Czech Republic

8347 Words Sep 13th, 2006 34 Pages
International Business Project: The Czech Republic

International Business Project: The Czech Republic
Introduction
The Czech Republic is a small, landlocked country located in Central Europe, southeast of Germany, bordered by Austria, Germany, Poland, and Slovakia. Slightly smaller than South Carolina, the Czech Republic covers 78.866 square kilometers (sq km): 77,276 sq km of land and 1,590 sq km of water.
Following the First World War, the closely related Czechs and Slovaks of the former Austro-Hungarian Empire merged cultures to form Czechoslovakia. During the interwar years, the country's leaders were frequently preoccupied with meeting the demands of other ethnic minorities within the republic, most notably the Sudeten Germans
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The Czech Republic became a member of the European Union (EU) on May 1, 2004. Through the course of the accession process, most barriers to trade in industrial goods with the EU have been eliminated. The process of accession had a positive impact on reform in the Czech Republic, and implementation of EU directives and regulations continues. The U.S. Department of Commerce Country Commercial Guide for the Czech Republic summarizes the economic trends and outlook this way:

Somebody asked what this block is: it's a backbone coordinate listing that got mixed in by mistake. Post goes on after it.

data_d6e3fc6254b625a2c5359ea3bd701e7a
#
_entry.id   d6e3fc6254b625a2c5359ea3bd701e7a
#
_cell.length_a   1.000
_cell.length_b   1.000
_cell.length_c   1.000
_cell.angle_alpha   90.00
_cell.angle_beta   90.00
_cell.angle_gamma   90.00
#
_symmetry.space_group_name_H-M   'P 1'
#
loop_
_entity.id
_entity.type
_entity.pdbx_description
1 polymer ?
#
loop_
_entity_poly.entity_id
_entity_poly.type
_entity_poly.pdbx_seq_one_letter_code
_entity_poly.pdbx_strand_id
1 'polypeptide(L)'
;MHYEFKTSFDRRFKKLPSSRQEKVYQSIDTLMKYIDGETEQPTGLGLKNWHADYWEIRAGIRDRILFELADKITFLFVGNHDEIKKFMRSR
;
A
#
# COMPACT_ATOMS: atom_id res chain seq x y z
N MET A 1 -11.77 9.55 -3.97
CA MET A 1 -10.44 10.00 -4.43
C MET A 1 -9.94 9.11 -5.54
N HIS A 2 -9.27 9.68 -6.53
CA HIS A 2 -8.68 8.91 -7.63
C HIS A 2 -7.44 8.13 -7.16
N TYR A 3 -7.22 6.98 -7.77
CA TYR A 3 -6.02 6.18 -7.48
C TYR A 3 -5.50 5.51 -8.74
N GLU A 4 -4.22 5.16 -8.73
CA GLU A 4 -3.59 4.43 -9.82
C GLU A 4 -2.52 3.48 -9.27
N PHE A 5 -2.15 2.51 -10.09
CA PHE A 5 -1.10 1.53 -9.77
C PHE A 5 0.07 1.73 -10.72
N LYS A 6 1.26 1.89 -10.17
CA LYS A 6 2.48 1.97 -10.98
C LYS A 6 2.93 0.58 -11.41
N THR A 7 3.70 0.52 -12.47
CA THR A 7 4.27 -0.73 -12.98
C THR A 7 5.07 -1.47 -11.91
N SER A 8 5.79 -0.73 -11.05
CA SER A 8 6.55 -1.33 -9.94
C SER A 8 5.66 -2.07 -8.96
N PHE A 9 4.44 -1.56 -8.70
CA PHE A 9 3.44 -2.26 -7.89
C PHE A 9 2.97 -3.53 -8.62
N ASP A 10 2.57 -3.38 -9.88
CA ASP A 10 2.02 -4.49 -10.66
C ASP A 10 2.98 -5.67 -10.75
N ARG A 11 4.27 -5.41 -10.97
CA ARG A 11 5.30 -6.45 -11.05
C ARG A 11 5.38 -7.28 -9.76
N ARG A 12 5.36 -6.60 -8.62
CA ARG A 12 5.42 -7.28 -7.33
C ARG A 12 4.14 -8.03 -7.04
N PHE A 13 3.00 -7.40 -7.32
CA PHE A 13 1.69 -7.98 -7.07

The principal industries are motor vehicles, machine building, iron and steel production, metalworking, chemicals, electronics, transportation equipment, textiles, glass, brewing, china, ceramics, and pharmaceuticals. The main agricultural products are sugar beets, fodder roots, potatoes, wheat, and hops. As a small, open economy in the heart of Europe, economic growth is strongly influenced by demand for Czech exports and flows of foreign direct investment.
Heavy industry received major economic support during the 1950s, but central planning resulted in waste and inefficient use of industrial resources. Although the labor force was traditionally skilled and efficient, inadequate incentives for labor and management contributed to high labor turnover, low productivity, and poor product quality.
The Czech koruna (crown) became fully convertible for most business purposes in
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